• Graff, Nelson. “Teaching Rhetorical Analysis to Promote Transfer of Learning.” Journal of Adolescent & Adult Literacy 53.5 (2010): 376–385.
  • Hafner, Anne, Rebecca Joseph, and Jennifer McCormick. “College readiness for all:  Assessing the impact of English professional Development on teaching practice and student learning.” Journal of Urban Learning, Teaching and Research  2.3 (2010): 23-45.
  • Hafner, A. L., Joseph, R., & St. Germain, M. (2010). Assessing the impact of English professional development on teaching practices, student learning, and readiness for college: An evaluation of the Expository Reading and Writing Course, FIPSE. Los Angeles, CA: California State University, Los Angeles.
  • Rowlands, Kathleen Dudden and Jennifer Fletcher.  “Reconcilable Differences.” California English 15.3 (2010): 28-31.


  • Bernasconi, Loretta. “The Jewels of ERWC Instruction.” California English 14.1 (2008): 16-18.
  • Brynelson, Nancy. (Provided data) “High School to Community College New Efforts to Build Shared Expectations.” Ed Source Nov. (2008): 1-24.
  • Cline, Zulmara, Kim Flachmann, and Chris Street. “Reading, writing, and ready!” Leadership 37.5 (2008): 25-27.
  • Edlund, John. “Using the ERWC Assignment Template.” California English 14.1 (2008): 6.
  • Fletcher, Jennifer and Marcy Merrill. “Rhetoric Rising:  New Directions in Teaching High School English.” California English 14.1 (2008): 12-14.
  • Program Evaluation and Research Collaborative. (2008). Evaluating the impact or reading and writing professional development on student reading and writing outcomes: Evaluation report. Los Angeles, CA: California State University, Los Angeles.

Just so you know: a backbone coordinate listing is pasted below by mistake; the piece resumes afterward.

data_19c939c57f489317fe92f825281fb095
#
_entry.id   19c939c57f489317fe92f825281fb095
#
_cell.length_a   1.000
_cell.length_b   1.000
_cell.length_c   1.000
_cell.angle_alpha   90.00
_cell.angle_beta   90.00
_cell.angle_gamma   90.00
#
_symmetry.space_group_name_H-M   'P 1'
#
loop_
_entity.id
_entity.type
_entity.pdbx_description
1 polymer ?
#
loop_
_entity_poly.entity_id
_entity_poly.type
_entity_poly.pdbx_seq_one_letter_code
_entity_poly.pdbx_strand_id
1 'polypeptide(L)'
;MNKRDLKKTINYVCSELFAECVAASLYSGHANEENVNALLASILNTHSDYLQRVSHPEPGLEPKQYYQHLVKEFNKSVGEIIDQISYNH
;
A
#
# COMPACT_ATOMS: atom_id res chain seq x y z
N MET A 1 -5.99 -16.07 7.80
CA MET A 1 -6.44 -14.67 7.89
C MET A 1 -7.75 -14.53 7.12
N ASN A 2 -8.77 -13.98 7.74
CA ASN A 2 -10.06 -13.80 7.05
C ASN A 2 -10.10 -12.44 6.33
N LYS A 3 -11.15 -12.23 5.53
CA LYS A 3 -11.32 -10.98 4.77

• Street, Chris, Marcy Merrill, Jennifer Fletcher, Mira-Lisa Katz and Zulmara Cline. “The Expository Reading and Writing Curriculum (ERWC): Preparing All Students for College and Career.” The California Reader 42.1 (2008): 34-41.


  • Brynelson, Nancy. Updates on the Early Assessment Program. CISC Newsletter: ELA Updates 1.6 (2007): 1-2.
  • Cline, Zulmara and Bissell Joan. “Joint Project aims to send K-12 students to college prepared” EdCal (2007): 5.
  • Cline, Zulmara, Joan Bissell, Anne Hafner, and Mira-Lisa Katz. “Closing the College Readiness Gap.” Leadership 37.2 (2007): 30-33.
  • CSU Chancellor’s Office Staff. “Handbook focuses on early college assessment program” EdCal Education California 27.20 (2007): 1.
  • Fletcher, Jennifer, and Marcy Merrill.  “Reaping the Rewards: Two Views of the Early Assessment Program.”  California English 13.1 (2007):  26-28.


  • California State University, Teacher Education and Public School Programs. (2005). Pilot study evaluation of the Early Assessment Program’s professional development in English, 2004-05: Report. Long Beach, CA: Author. Retrieved from

5 thoughts on “Does ERWC Work? It Sure Does!

  1. I just emailed you previously prematurely. I need to add to my email. I know that a current findings report was sent out, but I feel like it didn’t show significant data. I’m sure it’s due to Covid, but with WASC reports looming, I just need to get a hold of significant data to show ERWC 3.0 is working.


    1. The grade 11 curriculum was found to have a statistically significant impact on student achievement. The 2022 WestEd report also includes important qualitative data on student engagement in ERWC 3.0 courses.